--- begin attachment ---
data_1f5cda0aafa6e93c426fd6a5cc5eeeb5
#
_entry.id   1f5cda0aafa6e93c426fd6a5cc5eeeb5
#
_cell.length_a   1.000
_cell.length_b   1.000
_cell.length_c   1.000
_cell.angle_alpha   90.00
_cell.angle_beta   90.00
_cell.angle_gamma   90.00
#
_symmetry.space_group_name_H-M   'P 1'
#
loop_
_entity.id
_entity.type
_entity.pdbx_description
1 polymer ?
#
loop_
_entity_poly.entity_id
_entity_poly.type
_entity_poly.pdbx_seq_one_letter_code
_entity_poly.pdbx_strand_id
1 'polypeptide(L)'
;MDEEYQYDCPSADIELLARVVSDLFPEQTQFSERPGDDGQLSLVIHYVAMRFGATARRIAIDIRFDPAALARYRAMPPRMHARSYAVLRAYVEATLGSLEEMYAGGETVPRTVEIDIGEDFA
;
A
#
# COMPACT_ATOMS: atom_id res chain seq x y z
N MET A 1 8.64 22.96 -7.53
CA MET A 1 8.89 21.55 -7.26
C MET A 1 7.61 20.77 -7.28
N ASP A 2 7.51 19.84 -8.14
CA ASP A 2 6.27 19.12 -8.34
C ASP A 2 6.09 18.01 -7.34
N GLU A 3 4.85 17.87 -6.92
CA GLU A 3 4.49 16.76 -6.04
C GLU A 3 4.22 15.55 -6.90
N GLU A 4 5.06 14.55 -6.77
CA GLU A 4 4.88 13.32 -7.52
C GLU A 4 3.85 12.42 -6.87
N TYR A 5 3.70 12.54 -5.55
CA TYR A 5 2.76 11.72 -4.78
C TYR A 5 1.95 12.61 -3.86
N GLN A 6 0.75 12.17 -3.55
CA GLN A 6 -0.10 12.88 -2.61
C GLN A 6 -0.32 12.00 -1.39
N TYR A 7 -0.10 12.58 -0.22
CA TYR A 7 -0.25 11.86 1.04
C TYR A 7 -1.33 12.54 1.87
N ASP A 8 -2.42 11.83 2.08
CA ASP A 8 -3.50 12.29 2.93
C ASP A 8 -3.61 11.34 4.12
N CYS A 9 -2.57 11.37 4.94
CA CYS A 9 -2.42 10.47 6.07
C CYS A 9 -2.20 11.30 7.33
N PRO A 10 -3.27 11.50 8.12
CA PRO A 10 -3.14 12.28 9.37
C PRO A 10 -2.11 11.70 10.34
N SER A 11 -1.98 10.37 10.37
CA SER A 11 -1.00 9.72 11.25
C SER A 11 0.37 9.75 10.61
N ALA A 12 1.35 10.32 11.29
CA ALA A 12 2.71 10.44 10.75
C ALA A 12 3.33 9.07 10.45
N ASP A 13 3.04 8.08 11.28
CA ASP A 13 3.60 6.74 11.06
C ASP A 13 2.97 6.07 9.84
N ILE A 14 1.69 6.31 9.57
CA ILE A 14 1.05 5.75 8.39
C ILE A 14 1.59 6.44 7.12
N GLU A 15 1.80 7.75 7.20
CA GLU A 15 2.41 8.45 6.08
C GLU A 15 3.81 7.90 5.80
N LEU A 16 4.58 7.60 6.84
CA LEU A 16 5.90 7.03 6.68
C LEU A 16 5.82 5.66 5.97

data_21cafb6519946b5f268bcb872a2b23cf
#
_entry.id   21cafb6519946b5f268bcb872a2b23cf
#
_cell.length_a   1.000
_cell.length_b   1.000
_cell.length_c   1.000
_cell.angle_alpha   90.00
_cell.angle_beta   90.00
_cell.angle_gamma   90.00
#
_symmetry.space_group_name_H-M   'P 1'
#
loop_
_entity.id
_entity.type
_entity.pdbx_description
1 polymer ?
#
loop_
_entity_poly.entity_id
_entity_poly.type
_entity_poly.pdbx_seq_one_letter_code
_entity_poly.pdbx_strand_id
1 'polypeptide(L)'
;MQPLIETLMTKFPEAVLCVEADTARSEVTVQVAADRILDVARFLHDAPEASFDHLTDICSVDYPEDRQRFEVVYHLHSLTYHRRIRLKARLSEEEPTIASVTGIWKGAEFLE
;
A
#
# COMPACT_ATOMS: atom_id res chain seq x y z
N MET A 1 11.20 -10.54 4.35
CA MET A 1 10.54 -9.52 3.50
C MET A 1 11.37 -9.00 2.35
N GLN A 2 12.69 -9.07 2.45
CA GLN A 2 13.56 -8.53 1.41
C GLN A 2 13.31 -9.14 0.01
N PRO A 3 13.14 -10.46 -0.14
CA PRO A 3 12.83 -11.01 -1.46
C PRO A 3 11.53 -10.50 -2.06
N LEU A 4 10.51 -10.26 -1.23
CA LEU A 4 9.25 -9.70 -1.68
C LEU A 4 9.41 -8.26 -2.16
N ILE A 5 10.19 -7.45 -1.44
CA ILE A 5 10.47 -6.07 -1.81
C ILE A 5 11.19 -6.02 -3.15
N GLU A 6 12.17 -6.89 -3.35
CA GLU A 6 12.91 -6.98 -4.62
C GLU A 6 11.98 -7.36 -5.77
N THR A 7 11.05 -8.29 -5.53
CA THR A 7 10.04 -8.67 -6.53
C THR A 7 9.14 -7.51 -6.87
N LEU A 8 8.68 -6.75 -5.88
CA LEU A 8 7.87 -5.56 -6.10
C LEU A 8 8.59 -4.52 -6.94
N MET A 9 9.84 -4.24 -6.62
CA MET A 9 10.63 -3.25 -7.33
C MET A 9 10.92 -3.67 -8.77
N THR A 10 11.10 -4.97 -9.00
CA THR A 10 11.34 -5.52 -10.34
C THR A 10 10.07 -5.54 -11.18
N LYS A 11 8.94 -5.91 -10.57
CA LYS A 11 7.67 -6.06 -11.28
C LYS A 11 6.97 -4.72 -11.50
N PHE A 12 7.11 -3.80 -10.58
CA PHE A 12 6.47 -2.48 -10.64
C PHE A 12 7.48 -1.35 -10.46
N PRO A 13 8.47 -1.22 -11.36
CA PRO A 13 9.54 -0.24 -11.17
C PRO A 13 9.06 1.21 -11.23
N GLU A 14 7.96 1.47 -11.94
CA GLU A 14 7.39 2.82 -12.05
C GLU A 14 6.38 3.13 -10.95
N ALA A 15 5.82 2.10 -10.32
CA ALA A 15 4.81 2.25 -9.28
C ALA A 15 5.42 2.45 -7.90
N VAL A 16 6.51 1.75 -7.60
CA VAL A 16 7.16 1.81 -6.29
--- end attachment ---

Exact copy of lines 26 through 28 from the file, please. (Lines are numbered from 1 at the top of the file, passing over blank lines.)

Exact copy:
;MDEEYQYDCPSADIELLARVVSDLFPEQTQFSERPGDDGQLSLVIHYVAMRFGATARRIAIDIRFDPAALARYRAMPPRMHARSYAVLRAYVEATLGSLEEMYAGGETVPRTVEIDIGEDFA
;
A